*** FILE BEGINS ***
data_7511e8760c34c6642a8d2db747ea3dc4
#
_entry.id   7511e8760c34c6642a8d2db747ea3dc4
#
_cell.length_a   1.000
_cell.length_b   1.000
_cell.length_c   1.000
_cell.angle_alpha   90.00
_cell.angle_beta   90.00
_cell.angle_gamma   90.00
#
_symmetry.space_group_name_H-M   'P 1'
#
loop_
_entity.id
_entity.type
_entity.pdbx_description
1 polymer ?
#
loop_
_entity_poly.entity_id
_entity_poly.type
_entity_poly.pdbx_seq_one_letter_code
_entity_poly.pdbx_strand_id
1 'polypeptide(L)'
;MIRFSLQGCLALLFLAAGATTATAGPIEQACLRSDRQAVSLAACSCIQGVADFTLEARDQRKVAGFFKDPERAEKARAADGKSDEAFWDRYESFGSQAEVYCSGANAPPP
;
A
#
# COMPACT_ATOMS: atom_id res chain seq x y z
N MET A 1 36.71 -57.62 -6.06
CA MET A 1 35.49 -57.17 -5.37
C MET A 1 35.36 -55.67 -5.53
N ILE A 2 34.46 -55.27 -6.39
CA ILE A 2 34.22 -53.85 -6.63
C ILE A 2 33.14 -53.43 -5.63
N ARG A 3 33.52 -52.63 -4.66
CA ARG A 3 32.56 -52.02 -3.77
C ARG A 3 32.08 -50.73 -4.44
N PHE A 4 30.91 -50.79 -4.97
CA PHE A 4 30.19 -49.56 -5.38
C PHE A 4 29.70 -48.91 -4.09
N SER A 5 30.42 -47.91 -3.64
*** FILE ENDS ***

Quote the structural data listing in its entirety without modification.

data_7511e8760c34c6642a8d2db747ea3dc4
#
_entry.id   7511e8760c34c6642a8d2db747ea3dc4
#
_cell.length_a   1.000
_cell.length_b   1.000
_cell.length_c   1.000
_cell.angle_alpha   90.00
_cell.angle_beta   90.00
_cell.angle_gamma   90.00
#
_symmetry.space_group_name_H-M   'P 1'
#
loop_
_entity.id
_entity.type
_entity.pdbx_description
1 polymer ?
#
loop_
_entity_poly.entity_id
_entity_poly.type
_entity_poly.pdbx_seq_one_letter_code
_entity_poly.pdbx_strand_id
1 'polypeptide(L)'
;MIRFSLQGCLALLFLAAGATTATAGPIEQACLRSDRQAVSLAACSCIQGVADFTLEARDQRKVAGFFKDPERAEKARAADGKSDEAFWDRYESFGSQAEVYCSGANAPPP
;
A
#
# COMPACT_ATOMS: atom_id res chain seq x y z
N MET A 1 36.71 -57.62 -6.06
CA MET A 1 35.49 -57.17 -5.37
C MET A 1 35.36 -55.67 -5.53
N ILE A 2 34.46 -55.27 -6.39
CA ILE A 2 34.22 -53.85 -6.63
C ILE A 2 33.14 -53.43 -5.63
N ARG A 3 33.52 -52.63 -4.66
CA ARG A 3 32.56 -52.02 -3.77
C ARG A 3 32.08 -50.73 -4.44
N PHE A 4 30.91 -50.79 -4.97
CA PHE A 4 30.19 -49.56 -5.38
C PHE A 4 29.70 -48.91 -4.09
N SER A 5 30.42 -47.91 -3.64